Future of protecting plant related innovations

Two types of IP protection are available in Europe for plant-related innovations: (i) plant variety rights (PVRs) and (ii) patents. Both types of protection may be obtained nationally or more widely, with a European patent from the European Patent Office (EPO) or with a community plant variety right (CPVR) from the Community Plant Variety Office(CPVO) under the International Convention for the Protection of New Varieties of Plants (UPOV Convention).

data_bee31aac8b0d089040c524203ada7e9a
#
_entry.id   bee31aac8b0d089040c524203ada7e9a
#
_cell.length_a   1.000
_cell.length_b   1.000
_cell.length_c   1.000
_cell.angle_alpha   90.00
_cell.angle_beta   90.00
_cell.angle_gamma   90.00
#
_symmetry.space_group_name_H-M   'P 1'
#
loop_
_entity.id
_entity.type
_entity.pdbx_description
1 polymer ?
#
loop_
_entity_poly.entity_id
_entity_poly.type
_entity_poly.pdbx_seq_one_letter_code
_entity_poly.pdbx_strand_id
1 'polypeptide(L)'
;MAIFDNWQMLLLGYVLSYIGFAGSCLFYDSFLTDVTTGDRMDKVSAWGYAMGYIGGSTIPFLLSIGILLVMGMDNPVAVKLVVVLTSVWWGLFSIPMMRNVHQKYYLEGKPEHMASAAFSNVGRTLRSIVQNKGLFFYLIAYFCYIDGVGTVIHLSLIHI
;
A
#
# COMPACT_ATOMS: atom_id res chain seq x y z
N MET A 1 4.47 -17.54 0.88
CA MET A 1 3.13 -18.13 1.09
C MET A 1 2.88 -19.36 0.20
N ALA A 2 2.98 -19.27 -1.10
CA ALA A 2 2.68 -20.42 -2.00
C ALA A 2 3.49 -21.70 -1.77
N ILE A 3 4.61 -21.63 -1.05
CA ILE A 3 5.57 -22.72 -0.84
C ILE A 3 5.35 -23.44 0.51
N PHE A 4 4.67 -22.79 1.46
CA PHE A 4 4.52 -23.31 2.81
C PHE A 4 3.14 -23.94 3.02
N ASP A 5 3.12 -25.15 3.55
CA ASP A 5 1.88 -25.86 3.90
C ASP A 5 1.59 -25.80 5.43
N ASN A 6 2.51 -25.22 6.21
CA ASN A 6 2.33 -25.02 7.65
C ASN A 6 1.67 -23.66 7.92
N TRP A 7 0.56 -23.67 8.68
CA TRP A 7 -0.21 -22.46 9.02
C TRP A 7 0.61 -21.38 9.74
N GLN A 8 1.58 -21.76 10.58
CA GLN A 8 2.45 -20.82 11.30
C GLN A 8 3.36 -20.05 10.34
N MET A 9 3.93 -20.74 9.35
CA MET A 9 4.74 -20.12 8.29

The legislative intent was that there should be no gaps between plant variety and patent protection. At the EPO, specific plant varieties may not be individually claimed in a patent,1 as these can be the subject of individual PVRs. However, plants are patentable where the technical feasibility of the invention is not confined to a particular plant variety,2 so a patent claim may nonetheless encompass plant varieties. The other exclusion from patentability specific to plant-related innovations at the EPO is that of “essentially biological processes for the production of plants”.3 This exclusion is the subject of much debate in Europe, predominantly at the EPO but also in other member states, most notably the Netherlands. It is considered further here.

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